06 April 2021
COVID-19 lockdown measures across Europe increased homelessness and destitution among asylum seekers due to evictions and the temporary closure of relevant administrations, says a new report by the Jesuit Refugee Service (JRS).
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The report further underscores that asylum seekers were left with little to no basic support during this time, which was not the result of the Covid-19 outbreak but an already problematic approach to reception conditions.
The JRS’s study focussed on local reports from nine EU countries – Germany, Ireland, Belgium, France, Malta, Italy, Romania, Portugal and Spain – and compared data on the situation before, during and after the initial lockdown, which took place between March and June 2020.
Three out of the nine countries – France, Italy, and Malta – covered by JRS’s report presented major structural problems in ensuring asylum seekers’ access to reception even before the pandemic. This includes unlawful delays in registering asylum applications, denying applicants the necessary documentation to attain state support. During the pandemic, the possibility for asylum seekers to make an application was interrupted as relevant administrations closed down and/or stopped admitting people into their offices or waiting rooms.
Furthermore, most countries (with the exceptions of Belgium and Ireland) failed to create a policy or guidelines on how to manage reception facilities during this time. Consequently, when people living in these facilities received positive Covid-19 test results, many were either isolated in a separate wing or in a particular room. In some cases, they were involuntarily moved to alternative and sometimes worse-off reception facilities.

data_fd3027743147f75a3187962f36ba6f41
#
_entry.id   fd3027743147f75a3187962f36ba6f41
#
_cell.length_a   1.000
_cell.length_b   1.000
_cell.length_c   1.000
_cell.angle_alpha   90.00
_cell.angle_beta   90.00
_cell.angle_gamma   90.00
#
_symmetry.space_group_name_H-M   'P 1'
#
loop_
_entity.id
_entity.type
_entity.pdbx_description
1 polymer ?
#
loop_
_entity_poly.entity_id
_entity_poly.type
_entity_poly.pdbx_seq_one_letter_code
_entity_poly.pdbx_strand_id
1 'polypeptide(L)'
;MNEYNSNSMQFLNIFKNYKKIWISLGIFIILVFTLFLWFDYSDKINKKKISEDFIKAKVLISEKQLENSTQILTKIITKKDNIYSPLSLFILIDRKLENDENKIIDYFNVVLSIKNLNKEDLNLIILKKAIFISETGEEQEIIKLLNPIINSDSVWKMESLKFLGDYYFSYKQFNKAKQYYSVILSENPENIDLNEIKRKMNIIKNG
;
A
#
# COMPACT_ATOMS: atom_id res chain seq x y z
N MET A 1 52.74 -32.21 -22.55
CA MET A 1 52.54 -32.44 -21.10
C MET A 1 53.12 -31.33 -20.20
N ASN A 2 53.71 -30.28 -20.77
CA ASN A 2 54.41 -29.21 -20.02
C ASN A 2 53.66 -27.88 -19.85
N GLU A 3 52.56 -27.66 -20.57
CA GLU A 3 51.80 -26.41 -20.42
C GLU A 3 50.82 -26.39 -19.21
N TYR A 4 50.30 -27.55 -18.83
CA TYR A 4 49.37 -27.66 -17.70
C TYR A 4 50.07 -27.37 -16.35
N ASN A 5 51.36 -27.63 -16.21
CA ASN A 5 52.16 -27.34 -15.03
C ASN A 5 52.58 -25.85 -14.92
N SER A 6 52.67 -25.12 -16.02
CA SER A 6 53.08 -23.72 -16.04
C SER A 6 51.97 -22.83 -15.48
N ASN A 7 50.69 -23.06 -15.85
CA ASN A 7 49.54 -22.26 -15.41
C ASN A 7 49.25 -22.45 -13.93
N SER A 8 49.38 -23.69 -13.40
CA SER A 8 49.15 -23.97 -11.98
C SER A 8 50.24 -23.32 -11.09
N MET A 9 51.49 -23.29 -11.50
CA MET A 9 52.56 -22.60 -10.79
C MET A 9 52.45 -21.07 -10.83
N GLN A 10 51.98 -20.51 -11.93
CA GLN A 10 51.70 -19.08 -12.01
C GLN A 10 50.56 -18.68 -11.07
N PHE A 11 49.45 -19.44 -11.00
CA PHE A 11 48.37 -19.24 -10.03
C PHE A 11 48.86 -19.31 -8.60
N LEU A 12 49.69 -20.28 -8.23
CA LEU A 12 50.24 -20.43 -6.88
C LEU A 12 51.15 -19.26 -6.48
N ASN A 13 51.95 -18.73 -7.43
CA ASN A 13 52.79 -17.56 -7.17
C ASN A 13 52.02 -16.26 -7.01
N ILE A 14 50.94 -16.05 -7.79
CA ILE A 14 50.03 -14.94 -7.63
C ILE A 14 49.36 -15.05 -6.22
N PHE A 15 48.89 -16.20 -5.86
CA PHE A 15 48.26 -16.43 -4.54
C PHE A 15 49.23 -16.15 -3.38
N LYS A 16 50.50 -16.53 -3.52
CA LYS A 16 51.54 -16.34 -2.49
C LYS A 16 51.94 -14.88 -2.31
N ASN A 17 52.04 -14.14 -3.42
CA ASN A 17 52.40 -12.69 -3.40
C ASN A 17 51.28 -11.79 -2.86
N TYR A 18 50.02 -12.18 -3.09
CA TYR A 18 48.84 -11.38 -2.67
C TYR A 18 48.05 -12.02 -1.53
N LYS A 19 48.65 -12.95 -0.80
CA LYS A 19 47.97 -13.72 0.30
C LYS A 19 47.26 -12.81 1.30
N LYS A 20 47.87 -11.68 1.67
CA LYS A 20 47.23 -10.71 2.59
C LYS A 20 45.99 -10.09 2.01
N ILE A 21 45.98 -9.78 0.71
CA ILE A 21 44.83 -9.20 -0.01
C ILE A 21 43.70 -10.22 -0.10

In Germany, Ireland, and Malta, entire facilities were often put into quarantine, with the implication that social assistance by NGOs like the JRS – who would provide language classes, vocational trainings or support in looking for employment or housing – could not be guaranteed.
In all countries under examination, JRS partners reported difficulties in the implementation of physical distancing in reception facilities. Overcrowding remains to date a serious problem and the result of chronic shortages of accommodation.
When it comes to the reception of asylum seekers, EU member states have frequently been in violation of the most basic provision of the EU Reception Conditions Directive, part of the Common European Asylum System (CEAS).
Even though they should receive support upon the registration of their claim, asylum seekers very often have to wait days, weeks or months before they can obtain a place to stay and, in some cases, they never do.
Coordination and common standards across the EU, accompanied by systems of accountability to ensure equal treatment, have long been needed, but remain a point of severe contention between the European Commission, Council of the EU and the Council of the European Parliament.
The JRS report echoes precisely this concern, compounded by the pandemic, and adds that the EU and national authorities need to “step away from large scale, collective reception models”, which are a danger to asylum seekers’ physical and mental health.
“The lack of clearly defined reception standards leads to an extremely diverging understanding of what reception should be, from merely providing shelter to fully supporting people through the asylum procedure, and to become autonomous members of society”, argues the report. And yet, as recent discussions around the New Pact on Migration and Asylum show, few agreements on the matter are being made.
Read the full JRS report, ‘From Bad to Worse: Covid-19 aggravates existing gaps in the reception of asylum seekers’, here.
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